The acquisition of a franchise quarterback has for decades reigned unopposed as the most important and probably hardest task in building an NFL contender. In the past year, a challenger emerged. Finding an elite quarterback is still the most crucial mission for an NFL front office. Almost as important — and increasingly harder — is keeping that quarterback happy.

Last week, reigning MVP Aaron Rodgers rattled the NFL when his disillusionment with the Green Bay Packers, which had led him to tell team officials he wanted out of the organization, became public hours before the draft. Rodgers had been the center of the Packers’ universe for 13 seasons, a Super Bowl champion who had taken them to 26 regular season wins and two NFC championship game appearances over the past two seasons. Having ruffled Rodgers primarily with the selection of heir apparent Jordan Love in last year’s first round, the Packers find themselves in a staredown with a franchise icon.

Even before Rodgers’s ire surfaced, quarterbacking discontent defined the NFL offseason. The Philadelphia Eagles traded Carson Wentz after a season in which he was benched and reportedly stopped speaking with former coach Doug Pederson. Seattle Seahawks quarterback Russell Wilson challenged his front office to better protect him, and his agent publicly shared a list of teams to which he would accept a trade. Before copious civil suits alleging sexual harassment and assault clouded his future, Deshaun Watson demanded a trade from the Houston Texans because he believed Texans ownership didn’t listen to his input on key hires after vowing it would.

Star players have grown more strident in dictating their situations, and in some cases teams have stumbled in response.

“It’s bizarre what’s been going on,” former New York Giants personnel executive Marc Ross said. “Number one, [the quarterbacks are] just being more vocal about it. You really hadn’t seen that before. I just don’t understand it from a team standpoint. You can’t bend over backwards from a team standpoint, and you can’t do everything they say. But there are situations going on now that could have been avoided.”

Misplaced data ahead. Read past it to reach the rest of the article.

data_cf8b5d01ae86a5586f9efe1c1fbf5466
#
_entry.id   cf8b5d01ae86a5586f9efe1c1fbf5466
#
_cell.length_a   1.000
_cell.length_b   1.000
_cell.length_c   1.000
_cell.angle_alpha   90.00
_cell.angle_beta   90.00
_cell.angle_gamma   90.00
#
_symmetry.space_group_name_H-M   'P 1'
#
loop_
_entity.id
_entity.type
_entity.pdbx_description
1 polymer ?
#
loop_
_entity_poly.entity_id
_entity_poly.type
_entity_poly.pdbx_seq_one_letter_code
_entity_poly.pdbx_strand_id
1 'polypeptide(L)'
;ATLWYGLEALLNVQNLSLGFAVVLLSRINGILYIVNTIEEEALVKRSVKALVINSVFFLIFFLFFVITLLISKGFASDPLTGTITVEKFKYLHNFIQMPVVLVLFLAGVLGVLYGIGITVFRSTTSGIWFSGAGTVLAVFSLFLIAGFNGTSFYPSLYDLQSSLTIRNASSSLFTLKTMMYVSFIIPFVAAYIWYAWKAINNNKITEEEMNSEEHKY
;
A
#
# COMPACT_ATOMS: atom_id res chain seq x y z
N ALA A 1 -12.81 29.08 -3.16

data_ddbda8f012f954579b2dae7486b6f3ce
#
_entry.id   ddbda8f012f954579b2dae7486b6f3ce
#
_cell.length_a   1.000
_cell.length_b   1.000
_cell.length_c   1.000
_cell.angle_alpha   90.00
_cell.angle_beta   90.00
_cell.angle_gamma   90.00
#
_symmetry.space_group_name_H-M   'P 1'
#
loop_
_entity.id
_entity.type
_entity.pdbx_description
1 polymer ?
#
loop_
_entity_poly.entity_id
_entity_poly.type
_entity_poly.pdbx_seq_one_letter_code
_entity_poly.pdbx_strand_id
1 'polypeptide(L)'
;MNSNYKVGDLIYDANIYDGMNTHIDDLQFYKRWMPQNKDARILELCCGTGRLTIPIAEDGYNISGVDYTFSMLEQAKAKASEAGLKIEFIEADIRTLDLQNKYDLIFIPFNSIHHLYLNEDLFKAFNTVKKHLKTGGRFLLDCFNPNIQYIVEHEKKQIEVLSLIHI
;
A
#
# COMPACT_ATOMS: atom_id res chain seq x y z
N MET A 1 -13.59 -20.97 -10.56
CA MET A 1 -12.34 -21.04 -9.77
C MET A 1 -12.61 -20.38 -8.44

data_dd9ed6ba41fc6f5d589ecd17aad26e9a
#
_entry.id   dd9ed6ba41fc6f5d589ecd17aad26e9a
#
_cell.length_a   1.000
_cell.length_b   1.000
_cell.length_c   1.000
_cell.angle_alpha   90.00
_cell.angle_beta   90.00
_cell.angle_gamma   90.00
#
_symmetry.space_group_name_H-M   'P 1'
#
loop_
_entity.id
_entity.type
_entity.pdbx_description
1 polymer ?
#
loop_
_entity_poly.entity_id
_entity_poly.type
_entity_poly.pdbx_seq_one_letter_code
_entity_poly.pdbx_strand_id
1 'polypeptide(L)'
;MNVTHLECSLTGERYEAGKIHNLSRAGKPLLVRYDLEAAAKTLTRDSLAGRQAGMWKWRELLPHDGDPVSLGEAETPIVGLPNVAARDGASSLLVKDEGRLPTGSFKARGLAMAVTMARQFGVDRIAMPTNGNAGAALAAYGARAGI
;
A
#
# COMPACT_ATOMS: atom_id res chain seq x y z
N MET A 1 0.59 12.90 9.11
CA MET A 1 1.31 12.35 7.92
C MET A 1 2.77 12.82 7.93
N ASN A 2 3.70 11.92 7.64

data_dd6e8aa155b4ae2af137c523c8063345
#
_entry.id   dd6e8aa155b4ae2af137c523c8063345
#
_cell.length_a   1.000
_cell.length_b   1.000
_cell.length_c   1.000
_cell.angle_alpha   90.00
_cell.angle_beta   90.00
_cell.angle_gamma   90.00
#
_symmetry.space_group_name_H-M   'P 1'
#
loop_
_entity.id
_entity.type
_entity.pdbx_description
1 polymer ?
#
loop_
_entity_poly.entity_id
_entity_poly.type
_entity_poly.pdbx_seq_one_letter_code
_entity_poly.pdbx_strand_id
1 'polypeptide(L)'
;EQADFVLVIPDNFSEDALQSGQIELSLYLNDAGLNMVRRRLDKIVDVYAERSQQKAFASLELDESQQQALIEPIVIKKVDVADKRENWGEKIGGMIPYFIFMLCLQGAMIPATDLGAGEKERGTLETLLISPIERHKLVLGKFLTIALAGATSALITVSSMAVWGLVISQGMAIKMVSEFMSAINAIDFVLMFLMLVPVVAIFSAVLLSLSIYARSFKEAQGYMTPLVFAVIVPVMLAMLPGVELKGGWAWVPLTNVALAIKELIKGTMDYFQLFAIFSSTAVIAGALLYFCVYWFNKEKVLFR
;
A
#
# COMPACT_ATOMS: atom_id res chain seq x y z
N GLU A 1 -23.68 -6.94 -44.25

The NFL’s star quarterbacks watched in 2020 as Tom Brady left New England in free agency after several years of the Patriots declining to extend him the long-term contract he sought, then led Tampa Bay to a Super Bowl victory. The Buccaneers surrounded Brady with a wickedly talented roster, including some players Brady pushed them to sign. Coach Bruce Arians pointedly remarked that unlike Patriots Coach Bill Belichick, he let Brady serve as a de facto coach during practice.

The Buccaneers’ ability to recruit and mollify Brady while winning a championship illustrated a new line teams may have to straddle. They have to placate their quarterback without sacrificing their team-building vision, and they have to make hard decisions without upsetting their quarterback.

“As an advocate for players, there’s a part of me that always wants to stand up for players,” said one prominent agent, who spoke on the condition of anonymity. “But as someone who loves football, this is ridiculous what’s going on. We got a bunch of big damn babies.”

Referencing the release of reserve wide receiver Jake Kumerow last year, which reportedly angered Rodgers, the agent added, “They cut your buddy, and now you’re going to pout about it?”

Even still, the agent acknowledged the reality: Teams must cater to their star quarterback to stave off controversy.